Letters - Don't accept the offshoring cliche

I was surprised to read the reaction of frontrunners in the PR industry to Text 100's Global Resource Optimisation initiative (Analysis, 19 October). As you state, this entails the 'opening of an office in Mumbai to perform... basic activities'.

Scepticism is never bad, but all too often offshoring debates revert to stereotyping. As an Indian working out of London for the past couple of years, my experience with the so-called first world's view of offshoring often shows a bias - one that risks being considered naive. Wake up! Let's be mature about sharing skills from around the world. I find the written and spoken English skills of metropolitan Indians equal to that of native Englishmen, certainly in the public relations industry. I've seen quality content generation for global accounts performed by equally skilled executives, regardless of location.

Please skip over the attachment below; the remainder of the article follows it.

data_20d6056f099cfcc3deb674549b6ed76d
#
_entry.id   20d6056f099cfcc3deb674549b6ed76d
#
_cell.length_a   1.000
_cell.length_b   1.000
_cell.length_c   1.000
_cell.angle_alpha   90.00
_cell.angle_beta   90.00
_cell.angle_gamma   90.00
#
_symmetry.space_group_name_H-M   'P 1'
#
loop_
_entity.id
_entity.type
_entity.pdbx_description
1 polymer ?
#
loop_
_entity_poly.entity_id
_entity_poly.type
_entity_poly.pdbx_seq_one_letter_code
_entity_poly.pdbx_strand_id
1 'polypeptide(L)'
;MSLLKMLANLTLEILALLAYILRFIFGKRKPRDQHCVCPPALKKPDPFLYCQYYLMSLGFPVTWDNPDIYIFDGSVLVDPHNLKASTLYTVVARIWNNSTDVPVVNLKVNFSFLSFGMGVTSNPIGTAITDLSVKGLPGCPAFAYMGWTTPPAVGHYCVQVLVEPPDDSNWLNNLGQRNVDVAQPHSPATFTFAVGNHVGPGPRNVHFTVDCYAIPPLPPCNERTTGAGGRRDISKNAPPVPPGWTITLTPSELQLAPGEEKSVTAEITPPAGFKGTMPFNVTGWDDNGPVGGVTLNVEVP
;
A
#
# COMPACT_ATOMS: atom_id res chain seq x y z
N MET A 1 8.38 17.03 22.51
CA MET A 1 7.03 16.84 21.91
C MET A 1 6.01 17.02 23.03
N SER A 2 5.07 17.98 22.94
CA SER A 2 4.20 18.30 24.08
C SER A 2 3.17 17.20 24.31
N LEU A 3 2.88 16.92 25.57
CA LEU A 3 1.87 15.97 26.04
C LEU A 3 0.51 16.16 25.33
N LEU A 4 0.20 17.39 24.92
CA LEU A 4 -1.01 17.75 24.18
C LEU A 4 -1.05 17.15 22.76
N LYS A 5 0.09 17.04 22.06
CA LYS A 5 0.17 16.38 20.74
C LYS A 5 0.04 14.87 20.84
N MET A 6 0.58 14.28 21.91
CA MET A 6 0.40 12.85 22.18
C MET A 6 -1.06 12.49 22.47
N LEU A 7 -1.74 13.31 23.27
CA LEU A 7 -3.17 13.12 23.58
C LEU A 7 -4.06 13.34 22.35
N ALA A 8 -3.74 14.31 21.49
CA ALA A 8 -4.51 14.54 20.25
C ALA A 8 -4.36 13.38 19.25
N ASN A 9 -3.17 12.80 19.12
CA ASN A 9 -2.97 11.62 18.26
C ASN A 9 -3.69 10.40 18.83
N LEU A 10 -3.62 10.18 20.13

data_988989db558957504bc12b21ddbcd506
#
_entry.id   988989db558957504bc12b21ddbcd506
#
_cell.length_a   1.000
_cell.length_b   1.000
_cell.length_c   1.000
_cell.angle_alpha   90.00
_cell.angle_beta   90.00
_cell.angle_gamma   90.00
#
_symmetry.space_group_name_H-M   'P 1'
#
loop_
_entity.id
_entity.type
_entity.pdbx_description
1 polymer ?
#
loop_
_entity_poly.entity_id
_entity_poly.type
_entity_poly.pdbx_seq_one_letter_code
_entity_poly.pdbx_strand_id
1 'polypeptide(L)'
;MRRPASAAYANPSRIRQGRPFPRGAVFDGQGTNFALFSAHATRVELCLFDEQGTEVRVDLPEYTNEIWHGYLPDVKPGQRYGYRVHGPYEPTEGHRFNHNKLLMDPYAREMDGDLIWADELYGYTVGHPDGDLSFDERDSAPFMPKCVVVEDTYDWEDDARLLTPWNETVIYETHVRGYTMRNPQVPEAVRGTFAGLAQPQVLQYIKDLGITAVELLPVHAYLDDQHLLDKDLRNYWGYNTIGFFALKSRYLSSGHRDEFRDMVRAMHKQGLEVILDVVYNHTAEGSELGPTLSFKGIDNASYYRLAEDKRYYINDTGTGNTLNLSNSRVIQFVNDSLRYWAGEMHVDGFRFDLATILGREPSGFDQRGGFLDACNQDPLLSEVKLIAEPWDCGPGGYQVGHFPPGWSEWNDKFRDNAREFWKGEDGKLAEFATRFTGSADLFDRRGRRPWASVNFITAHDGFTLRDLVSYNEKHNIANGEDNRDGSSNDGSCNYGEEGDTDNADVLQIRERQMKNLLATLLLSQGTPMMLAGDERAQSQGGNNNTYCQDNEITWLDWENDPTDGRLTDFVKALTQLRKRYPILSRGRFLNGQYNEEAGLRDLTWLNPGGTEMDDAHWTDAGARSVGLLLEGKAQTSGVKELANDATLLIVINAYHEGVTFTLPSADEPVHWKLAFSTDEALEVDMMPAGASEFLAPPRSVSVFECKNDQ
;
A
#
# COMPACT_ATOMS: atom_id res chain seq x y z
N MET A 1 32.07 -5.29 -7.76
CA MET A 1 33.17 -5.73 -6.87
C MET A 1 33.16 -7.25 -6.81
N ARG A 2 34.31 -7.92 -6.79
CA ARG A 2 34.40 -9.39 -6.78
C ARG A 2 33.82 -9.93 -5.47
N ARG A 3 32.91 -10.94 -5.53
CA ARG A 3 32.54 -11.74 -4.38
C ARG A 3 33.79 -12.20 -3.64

There is another lesson we can draw from the finance industry: 'Past performance does not guarantee future results.' History offers the ability to learn from the past. NatWest taught its industry the limitations of offshoring. I'm confident our industry has the intelligence to apply these lessons.

Sukul Mohan Bagai, account manager, Text 100 PR.

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